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Thread: Rain Gear and rain bike care?

  1. #11
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    Lane "paint" -- which is usually a sort of plastic-ish strip these days, not actually paint -- can also be quite slippery when wet. Also, wood bridges.

    Just don't overcook any turns on the trails, double up on your lights, and ride extra defensively, since drivers sometimes can't see well, underestimate their stopping distances, have bald tires and bad wipers etc.

    Also, although it may sound counter intuitive, make sure to fill your water bottles. Gets thirsty out there in the rain working a little harder than usual, and you may be sweating more if your rain jacket gets too warm underneath. (I don't wear rain jackets any more, but I do put on a Gore-Tex pants shell sometimes -- it's my legs that can get colder in the rain, not my upper body.) And the extra water is useful for cleaning off rain-splattered glasses etc.

  2. #12
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    +1 for evading the dreaded manhole cover! Those things are as bad as black-ice! I learned that earlier this season (luckily, I didn't go down, but it was VERY close)

    If you run a rear rack, I find that i don't really need a rear fender. I just run an SKS fender on the front. REI sells waterproof backpack covers (osprey), and they work great. I prefer waterproof panniers, so that is what I have gone with.

    If your bike frame is steel, then you should really consider:
    1. treating your frame with Boeshield's frame-saver.
    2. doing a wipe-down to get the standing water off immediately after your wet-ride.

    If your bike frame is aluminum, then as long as you are running a wet-lube (something like Finishline's wet), you don't have to worry too much about drying things off. Just do as the others say and make sure to do regular wipe-downs and light cleaning of your drive-train to keep the grit to a minimum. If you don't clean/re-lube, you'll end up replacing your chain, chainrings, cassette within a couple months of wet-riding because your shifting will become inaccurate and your chain may start skipping over the teeth on your chainrings due to excessive wear (shark-fining).

    Good luck, safe riding and God bless!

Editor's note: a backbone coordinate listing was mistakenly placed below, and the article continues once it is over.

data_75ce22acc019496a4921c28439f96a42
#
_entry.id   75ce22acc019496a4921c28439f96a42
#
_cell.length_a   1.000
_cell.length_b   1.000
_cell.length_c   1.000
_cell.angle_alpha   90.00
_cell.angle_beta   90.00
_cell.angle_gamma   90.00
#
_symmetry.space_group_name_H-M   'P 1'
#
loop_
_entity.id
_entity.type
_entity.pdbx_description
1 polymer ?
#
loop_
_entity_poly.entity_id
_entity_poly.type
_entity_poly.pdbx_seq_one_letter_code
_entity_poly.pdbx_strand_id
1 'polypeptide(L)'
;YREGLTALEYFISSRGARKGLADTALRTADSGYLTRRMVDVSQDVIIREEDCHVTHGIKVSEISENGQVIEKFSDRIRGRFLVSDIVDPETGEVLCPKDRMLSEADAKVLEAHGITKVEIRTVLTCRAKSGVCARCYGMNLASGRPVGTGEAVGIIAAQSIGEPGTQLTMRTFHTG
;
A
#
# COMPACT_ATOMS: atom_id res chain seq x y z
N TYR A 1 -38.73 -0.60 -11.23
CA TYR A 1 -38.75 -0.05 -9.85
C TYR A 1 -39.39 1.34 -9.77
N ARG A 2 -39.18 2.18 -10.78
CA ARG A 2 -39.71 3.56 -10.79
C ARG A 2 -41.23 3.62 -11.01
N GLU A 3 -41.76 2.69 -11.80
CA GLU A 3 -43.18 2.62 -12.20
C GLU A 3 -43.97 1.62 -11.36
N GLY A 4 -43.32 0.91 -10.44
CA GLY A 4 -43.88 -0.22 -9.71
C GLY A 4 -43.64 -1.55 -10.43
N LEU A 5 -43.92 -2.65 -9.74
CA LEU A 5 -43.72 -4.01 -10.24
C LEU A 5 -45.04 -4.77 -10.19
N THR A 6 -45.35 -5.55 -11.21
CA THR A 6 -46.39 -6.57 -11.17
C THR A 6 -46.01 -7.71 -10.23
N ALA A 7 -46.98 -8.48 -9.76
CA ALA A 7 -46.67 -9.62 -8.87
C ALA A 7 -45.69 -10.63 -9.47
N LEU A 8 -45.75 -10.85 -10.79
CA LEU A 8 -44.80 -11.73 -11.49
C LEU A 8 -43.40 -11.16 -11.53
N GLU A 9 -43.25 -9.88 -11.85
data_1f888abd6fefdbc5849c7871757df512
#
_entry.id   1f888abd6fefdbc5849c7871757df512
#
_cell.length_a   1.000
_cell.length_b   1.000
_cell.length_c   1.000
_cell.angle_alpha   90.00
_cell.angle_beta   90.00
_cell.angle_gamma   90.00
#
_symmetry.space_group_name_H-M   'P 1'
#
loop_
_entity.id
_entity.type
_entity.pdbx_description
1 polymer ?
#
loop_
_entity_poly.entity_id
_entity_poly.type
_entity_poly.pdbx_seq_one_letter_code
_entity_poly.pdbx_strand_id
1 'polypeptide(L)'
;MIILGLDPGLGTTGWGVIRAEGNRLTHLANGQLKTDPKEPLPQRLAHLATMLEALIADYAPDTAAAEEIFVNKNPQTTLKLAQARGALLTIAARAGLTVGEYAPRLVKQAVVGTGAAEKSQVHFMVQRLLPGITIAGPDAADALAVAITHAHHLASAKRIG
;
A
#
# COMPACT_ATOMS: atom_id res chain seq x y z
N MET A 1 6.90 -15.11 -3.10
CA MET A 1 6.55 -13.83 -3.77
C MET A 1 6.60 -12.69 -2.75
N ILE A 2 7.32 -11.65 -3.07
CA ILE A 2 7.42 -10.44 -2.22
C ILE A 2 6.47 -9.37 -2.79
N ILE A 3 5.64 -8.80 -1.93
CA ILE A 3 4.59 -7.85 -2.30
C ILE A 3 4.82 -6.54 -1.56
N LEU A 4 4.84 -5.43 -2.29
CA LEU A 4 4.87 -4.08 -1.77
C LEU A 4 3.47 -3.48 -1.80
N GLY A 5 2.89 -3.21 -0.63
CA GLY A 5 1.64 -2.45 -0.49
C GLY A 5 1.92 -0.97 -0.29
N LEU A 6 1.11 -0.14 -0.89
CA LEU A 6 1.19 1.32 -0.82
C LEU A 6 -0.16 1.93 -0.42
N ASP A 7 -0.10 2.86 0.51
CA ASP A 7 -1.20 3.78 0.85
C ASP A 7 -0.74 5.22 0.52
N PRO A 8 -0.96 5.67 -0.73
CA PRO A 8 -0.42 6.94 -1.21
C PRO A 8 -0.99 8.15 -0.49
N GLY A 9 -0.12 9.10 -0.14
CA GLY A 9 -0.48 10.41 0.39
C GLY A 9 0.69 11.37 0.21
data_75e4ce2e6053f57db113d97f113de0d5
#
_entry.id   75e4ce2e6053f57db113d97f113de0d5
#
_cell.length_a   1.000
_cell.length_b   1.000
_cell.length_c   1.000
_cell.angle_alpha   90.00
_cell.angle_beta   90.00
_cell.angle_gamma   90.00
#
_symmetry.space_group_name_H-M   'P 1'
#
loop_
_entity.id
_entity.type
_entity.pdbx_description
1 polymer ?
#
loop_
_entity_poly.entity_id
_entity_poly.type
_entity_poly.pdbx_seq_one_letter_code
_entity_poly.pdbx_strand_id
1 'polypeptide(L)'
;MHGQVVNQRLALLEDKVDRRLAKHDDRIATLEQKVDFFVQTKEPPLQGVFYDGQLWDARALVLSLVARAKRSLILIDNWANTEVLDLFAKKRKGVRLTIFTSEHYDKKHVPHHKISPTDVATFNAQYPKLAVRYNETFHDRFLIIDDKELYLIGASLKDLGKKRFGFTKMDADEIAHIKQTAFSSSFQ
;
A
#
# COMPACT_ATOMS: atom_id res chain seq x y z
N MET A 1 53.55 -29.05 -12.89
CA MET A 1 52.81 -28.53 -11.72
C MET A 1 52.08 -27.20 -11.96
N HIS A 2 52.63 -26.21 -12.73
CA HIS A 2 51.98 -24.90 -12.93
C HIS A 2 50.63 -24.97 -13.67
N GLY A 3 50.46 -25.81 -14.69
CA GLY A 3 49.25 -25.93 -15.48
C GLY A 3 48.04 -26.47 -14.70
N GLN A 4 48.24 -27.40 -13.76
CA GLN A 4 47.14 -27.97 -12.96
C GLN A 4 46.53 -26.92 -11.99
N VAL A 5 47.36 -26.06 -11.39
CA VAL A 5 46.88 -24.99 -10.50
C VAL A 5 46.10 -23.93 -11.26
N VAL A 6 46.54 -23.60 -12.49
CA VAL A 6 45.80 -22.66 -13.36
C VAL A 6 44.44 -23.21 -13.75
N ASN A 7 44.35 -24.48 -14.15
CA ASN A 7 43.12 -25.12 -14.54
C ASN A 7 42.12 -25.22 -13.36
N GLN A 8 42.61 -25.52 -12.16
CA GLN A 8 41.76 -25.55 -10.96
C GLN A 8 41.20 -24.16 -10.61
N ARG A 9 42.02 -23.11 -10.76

3. #13
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    Trickiest bits for me are keeping head, hands, and feet comfortable. Rain jacket takes care of core, and windproof tights work well enough for legs. I have a sealskinz skull cap (helmet light precludes using a helmet cover). Waterproof overgloves, although rain may get in under the cuffs. Gloves never dry out during day so I keep a spare at work. Mixed results with shoe covers and regular (MTB) shoes, or winter shoes (Lake), and waterproof socks (something probikekit was selling and there's a picture of someone standing in a acquarium tank wearing them). The socks work, but if water trickles down my legs, they stay in the socks! Spare set at work as they don't dry quickly, either. Rain covers for bag/pannier and anything that cannot get wet is in it's own plastic bag. Concur on lights - be visible to drivers, and enough to illuminate puddles, other debris & hazards, and ninja walkers!

    You'll feel awesome when coworkers ask "did you REALL ride in TODAY?".

  4. #14
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    Don't laugh but a really cheap, super light, effective rain cover for your helmet is one of those freebie shower caps you get in hotels. They squish up to nothing and are made of clear plastic so hardly visible when on. They have an elastic band so they easily slip on the helmet and stay put. Unfortunately they aren't very durable but they are so light I keep one in my emergency bag at all times wrapped in an elastic band. They would probably work okay as shoe covers in a pinch too.

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  6. #15
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    Quote Originally Posted by KLizotte View Post
    Don't laugh but a really cheap, super light, effective rain cover for your helmet is one of those freebie shower caps you get in hotels. They squish up to nothing and are made of clear plastic so hardly visible when on. They have an elastic band so they easily slip on the helmet and stay put. Unfortunately they aren't very durable but they are so light I keep one in my emergency bag at all times wrapped in an elastic band. They would probably work okay as shoe covers in a pinch too.